The day dawned bright in Dublin and with contingency set to continue my cultural tour of the north side of the Liffey, I set off early. The day was fresh, but stunningly bright. Lovely, lyrically so, and if I have learned anything from the past few week…when you have the chance, seize it. So at 8am I trundled off on the old (new really, but I use the term endearingly) Trek Urban rider. Destination: Casino Marino. My Bank Manager Niall has suggested the visit on more than one occasion. A passionate north sider he, there’s a less than subtle attempt to convince me to balance my impression of Dublin by straddling the Liffey. I discovered I could be in Kilester in a very short time, and also that that was too far to have gone to find the Casino.
Yes, when he first mentioned it, I thought it was a neon-emblazzed place of gambling. I was actually quite far off. If you followed the link above, you’ll have discovered that the casino is in fact a palace of pleasure, but in this case a neo-classical masterpiece that’s a listed national monument here. It was built by the first Lord Charlemont (also the founder of my employer, the Royal Irish Academy). A casino is a building dedicated to entertainment and impressing acquaintances – I would know it more familiarly as a Belvedere. The Petit Trianon springs to mind as example. Casino Marino is stunningly proportioned, full of wonders and a trip well worth making. I had a private tour by a passionate guide.
I left Clontarf and headed north to Malahide. Eventually the four lane busy highway gave way yo a winding country road, lined with trees. It was an easy, long ride on one of the finest days of recent memory. Up past north of malahide, then a decision to turn around and find a nice lunch. Back through a very busy central Malahide, I passed on towards Portmarnock. The beach was well populated and the sun streamed off the surf. I kept pushing towards Howth, which I also found packed with wanders. I eventually stopped at the Bay Food and Wine for a yummy lunch. starting with some spectacular spring rolls and followed by eggs benedict (I liked the heavier lemon, but found that the more tart goats cheese overwhelmed the salmon). Quaffing some fine Pinot, the brunch was delightful. The only thing lacking was the right company.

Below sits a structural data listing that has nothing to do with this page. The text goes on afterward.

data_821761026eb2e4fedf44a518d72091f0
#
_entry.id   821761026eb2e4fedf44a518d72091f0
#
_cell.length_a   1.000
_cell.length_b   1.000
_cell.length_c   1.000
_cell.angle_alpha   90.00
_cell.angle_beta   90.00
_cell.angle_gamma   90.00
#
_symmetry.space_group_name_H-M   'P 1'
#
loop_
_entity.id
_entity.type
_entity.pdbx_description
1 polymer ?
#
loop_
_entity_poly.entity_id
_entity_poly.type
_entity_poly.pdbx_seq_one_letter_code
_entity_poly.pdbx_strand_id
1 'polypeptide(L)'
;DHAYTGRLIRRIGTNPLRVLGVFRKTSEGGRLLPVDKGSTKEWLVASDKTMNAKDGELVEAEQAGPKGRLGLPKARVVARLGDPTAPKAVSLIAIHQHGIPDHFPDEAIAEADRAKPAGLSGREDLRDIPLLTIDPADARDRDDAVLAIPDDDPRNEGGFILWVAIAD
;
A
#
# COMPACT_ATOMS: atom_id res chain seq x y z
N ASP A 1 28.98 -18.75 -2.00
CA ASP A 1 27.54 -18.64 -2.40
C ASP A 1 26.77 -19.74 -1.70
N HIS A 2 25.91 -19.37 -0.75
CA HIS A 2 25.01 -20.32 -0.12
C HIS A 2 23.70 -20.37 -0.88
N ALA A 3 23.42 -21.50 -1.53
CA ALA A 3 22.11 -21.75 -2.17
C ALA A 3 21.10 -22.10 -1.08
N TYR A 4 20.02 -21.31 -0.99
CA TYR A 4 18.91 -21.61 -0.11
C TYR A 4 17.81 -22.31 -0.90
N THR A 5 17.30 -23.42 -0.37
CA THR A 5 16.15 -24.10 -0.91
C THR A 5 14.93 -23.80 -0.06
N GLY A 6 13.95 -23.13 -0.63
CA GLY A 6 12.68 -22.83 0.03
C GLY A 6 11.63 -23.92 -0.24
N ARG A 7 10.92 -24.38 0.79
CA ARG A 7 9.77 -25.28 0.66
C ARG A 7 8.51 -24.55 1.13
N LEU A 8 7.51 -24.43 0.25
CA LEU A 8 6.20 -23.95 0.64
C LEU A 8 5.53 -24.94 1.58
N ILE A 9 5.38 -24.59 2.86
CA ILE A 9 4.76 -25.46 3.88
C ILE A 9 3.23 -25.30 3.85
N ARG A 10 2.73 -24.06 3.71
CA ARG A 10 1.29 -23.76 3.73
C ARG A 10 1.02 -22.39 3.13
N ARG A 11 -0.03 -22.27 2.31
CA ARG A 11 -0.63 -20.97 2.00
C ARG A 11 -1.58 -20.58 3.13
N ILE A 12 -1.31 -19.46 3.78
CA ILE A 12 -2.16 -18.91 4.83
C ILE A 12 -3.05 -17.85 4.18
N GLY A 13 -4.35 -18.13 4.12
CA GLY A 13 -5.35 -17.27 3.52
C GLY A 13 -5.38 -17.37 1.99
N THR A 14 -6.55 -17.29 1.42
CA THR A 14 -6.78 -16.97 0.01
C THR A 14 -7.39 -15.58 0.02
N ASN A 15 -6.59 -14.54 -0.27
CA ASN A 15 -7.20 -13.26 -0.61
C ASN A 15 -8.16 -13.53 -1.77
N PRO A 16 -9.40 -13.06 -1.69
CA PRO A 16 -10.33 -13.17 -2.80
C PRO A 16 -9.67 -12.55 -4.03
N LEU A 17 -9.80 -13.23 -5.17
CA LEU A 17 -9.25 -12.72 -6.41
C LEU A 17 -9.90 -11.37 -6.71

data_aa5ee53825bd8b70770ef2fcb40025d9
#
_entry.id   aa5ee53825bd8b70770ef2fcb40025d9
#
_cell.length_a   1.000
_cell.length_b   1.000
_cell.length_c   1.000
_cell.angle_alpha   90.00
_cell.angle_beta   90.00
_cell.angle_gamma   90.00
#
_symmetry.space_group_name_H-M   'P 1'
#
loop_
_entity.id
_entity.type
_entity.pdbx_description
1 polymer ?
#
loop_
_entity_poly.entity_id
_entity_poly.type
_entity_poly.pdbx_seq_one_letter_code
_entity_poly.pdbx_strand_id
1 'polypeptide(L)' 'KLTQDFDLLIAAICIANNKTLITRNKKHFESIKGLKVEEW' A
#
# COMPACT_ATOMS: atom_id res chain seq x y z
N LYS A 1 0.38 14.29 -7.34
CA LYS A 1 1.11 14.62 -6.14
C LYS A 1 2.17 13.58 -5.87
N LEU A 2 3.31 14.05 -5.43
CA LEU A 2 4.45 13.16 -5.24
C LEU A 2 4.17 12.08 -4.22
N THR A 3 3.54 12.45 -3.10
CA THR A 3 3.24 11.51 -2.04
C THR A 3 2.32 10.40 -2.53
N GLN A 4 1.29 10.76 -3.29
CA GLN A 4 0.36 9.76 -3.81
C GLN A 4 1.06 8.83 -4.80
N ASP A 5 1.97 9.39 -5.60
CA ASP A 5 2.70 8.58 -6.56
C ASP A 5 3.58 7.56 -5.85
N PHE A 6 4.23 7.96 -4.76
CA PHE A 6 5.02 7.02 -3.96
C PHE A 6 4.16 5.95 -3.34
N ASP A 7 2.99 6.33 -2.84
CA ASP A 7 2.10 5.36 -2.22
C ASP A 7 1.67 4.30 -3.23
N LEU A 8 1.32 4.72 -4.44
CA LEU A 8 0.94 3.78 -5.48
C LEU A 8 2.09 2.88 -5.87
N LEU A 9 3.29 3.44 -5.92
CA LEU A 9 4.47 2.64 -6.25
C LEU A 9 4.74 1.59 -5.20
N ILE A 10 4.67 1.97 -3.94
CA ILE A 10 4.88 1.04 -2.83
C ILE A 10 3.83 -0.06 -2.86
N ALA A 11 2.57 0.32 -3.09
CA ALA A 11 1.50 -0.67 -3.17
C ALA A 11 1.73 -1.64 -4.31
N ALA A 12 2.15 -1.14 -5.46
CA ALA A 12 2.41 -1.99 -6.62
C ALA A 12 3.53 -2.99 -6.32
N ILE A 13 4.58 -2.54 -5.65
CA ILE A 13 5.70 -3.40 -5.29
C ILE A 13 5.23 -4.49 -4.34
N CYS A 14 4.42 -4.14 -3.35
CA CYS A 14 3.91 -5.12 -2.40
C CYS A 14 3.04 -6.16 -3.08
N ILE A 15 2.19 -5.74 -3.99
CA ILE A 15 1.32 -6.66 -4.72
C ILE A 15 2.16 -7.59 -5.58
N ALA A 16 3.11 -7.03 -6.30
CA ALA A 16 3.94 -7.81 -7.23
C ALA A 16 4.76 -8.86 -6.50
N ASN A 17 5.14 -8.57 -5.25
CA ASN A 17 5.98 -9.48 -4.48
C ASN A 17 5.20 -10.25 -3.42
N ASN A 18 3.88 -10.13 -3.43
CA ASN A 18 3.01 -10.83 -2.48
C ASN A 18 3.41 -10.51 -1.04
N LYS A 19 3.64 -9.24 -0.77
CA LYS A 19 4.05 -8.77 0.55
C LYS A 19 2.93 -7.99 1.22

A long leisurely brunch challenged my crystalizing plan to visit my man Jimmy in Dun Laoghaire for a trim. Back onto the horse I set off along the Dublin Bay cyclepath at a good click. At one point I sensed another cyclist in my peripheral vision. Not wanting to delay, I cranked up my speed a notch. Next thing I know he cruises up easily to my side and asks if I’d accept a question. I was a little surprised at the ease which he matched my pace, especially as he had a good 20 years on me. Nice chap as it turned out and we shared a good portion of the ride to Dun Laoghaire.
Jimmy’s is a busy parlour on a saturday. When I entered the cramped shop with people spilling onto the sidewalk, a couple of the teenaged boys confessed that they weren’t there for a cut and as it turned out five were there along with a single buddy getting a good trim. Jimmy is a pro. As fast with the scissors as with the blade. He does a fine job, maintains a lively banter and efficiently carries out his trade. He’s a one man bad again. When I last graced his door, he had a young apprentice who has since found a full time gig in the city.
The cut took me to past five and in town I decided I wanted to find a copy of Brian Friel’s Translations at Hughes and Hughes. The Dun Laoghaire outlet is one of the bigger ones. Two stories and featuring a Costa shop on the upper. Costa makes the best latte in town here by my experience thus far, so quickly grabbed a quick one to go. Finding my book and hitching the steed back up, I motored it back to town. Getting home around 6:15 I realized I was pushing it a bit to get to our 8 date to hear the songs of Harold Arlen at the Cobalt cafe, but the day’s activity card was nicely full and satisfying.
All in all, probably travelled a good 50-60 kms today. By a wide margin the longest of my stay here, but an absolutely brilliant day. Mind you, I sense I have probably ended up with some pretty strange shaped tan lines, having not planned for a full day in the sun. Tomorrow will tell the tell physically as well as aesthetically.
- Bucking the Trend -
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